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A Senate candidate who opposes big government became the latest person to try to end the 53-day standoff between the FBI and the anti-government Freemen.

Charles Duke, a Colorado state senator and U.S. Senate hopeful, flew to this eastern Montana plains town Wednesday evening at the FBI's invitation and spent the evening being briefed. He arrived Thursday morning at the Freemen's 960-acre farm complex 30 miles northwest of town.Duke brought along Montana state Rep. Karl Ohs, who has met several times with the Freemen without success. Ohs stayed about 10 minutes after introducing Duke and the Freemen, then left.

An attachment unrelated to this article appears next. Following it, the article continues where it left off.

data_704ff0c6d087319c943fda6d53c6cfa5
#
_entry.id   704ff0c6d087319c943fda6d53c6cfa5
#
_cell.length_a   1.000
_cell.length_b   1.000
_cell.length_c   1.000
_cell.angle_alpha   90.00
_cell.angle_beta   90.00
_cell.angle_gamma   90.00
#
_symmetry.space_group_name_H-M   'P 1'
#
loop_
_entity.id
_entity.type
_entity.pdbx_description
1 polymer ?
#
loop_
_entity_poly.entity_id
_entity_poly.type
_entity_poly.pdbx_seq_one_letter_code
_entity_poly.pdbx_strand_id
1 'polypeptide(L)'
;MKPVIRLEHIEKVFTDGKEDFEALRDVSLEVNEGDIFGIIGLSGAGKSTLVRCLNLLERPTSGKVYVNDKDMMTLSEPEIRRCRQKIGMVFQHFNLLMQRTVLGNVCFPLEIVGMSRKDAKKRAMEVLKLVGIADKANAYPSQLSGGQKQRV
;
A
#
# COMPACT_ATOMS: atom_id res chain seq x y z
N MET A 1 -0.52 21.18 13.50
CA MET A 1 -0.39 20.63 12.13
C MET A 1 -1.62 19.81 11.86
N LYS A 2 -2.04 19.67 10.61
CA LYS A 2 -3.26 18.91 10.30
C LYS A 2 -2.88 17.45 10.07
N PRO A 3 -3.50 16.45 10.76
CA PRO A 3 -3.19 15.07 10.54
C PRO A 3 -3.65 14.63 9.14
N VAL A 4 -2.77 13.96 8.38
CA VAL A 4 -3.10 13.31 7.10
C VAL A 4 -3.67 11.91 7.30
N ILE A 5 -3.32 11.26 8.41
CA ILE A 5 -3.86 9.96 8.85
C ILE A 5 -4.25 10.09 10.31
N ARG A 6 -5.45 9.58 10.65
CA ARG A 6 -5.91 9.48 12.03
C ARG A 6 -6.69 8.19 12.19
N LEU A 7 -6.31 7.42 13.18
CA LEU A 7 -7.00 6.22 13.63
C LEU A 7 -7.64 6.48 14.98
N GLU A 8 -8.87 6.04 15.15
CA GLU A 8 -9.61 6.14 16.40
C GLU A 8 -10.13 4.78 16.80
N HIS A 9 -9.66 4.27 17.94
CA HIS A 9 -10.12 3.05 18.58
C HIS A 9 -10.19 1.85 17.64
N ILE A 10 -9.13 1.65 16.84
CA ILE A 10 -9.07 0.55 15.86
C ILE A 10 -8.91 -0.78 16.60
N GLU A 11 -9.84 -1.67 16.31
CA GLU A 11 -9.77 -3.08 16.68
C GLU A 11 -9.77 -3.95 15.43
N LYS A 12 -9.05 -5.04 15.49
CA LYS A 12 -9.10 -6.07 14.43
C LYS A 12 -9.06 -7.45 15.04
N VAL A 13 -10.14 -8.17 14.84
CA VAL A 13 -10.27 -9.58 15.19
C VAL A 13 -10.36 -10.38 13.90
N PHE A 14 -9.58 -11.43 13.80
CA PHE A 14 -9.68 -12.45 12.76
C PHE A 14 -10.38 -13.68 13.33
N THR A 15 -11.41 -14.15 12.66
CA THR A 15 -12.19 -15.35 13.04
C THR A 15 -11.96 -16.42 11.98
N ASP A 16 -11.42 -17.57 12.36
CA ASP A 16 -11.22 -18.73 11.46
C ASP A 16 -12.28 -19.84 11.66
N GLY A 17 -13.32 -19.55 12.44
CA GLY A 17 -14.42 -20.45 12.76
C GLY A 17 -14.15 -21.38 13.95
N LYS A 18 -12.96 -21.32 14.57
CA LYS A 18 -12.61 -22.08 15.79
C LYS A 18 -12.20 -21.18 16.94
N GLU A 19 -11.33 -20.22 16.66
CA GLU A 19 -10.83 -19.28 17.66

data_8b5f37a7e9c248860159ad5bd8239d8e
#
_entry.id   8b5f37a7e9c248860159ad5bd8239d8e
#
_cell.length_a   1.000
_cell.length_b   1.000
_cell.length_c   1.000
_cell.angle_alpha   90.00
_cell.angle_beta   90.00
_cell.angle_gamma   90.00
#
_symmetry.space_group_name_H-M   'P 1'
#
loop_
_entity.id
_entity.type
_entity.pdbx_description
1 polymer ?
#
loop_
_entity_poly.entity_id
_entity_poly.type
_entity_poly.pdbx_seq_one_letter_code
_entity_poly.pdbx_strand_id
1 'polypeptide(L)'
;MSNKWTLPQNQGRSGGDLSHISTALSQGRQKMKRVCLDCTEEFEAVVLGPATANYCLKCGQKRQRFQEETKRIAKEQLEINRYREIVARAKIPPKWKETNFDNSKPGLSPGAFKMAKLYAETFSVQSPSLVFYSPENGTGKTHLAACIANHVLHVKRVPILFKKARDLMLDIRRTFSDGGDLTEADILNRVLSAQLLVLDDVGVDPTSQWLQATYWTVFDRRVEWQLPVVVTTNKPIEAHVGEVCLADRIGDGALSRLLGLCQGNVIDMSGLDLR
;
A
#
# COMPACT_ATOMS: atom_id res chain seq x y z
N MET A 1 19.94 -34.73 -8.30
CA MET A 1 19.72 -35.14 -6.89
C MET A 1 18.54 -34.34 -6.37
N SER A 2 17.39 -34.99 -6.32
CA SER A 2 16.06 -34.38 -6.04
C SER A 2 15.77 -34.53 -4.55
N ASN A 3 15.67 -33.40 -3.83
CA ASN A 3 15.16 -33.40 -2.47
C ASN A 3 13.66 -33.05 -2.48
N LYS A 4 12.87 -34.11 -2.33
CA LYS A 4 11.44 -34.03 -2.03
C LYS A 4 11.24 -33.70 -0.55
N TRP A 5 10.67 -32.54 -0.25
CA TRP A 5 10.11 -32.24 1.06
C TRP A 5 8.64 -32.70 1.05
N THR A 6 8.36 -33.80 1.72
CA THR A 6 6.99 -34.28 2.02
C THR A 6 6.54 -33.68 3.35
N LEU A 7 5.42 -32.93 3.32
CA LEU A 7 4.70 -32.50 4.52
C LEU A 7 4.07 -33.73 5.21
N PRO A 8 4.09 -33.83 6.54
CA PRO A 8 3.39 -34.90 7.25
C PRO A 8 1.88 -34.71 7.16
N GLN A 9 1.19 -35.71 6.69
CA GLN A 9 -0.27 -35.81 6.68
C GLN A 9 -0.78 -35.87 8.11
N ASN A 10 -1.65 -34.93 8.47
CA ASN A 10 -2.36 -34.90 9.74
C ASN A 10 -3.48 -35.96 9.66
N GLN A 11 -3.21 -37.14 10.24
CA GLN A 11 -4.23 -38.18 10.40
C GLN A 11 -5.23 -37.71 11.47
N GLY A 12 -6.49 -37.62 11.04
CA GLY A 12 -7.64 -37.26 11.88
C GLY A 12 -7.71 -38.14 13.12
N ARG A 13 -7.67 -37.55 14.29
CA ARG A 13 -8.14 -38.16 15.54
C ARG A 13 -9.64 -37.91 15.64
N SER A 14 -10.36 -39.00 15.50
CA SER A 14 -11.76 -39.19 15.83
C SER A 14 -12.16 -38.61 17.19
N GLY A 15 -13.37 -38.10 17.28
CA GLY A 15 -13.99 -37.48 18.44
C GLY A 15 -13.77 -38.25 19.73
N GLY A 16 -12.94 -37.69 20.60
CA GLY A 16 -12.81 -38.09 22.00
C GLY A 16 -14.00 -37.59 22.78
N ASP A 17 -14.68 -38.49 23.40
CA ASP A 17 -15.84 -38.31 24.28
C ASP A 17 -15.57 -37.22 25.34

Assistant Attorney General John Connor Jr. has been unable to persuade the Freemen to surrender in several meetings, and former Green Beret James "Bo" Gritz, a nationally known figure in the anti-government movement, also gave up.

Duke said he sympathizes with some of the Freemen's opposition to government, but not their practices. He, like Gritz, has some ideas for ending the standoff that he would not disclose.

"I may strike out, too," he said. "I don't want to kid you."

The FBI believes 18 people, including three children, are holed up in the enclave.

The Freemen contend they are not subject to state or federal laws and subscribe only to their own interpretation of common law. They are believed to be heavily armed, and some are wanted on federal and state charges.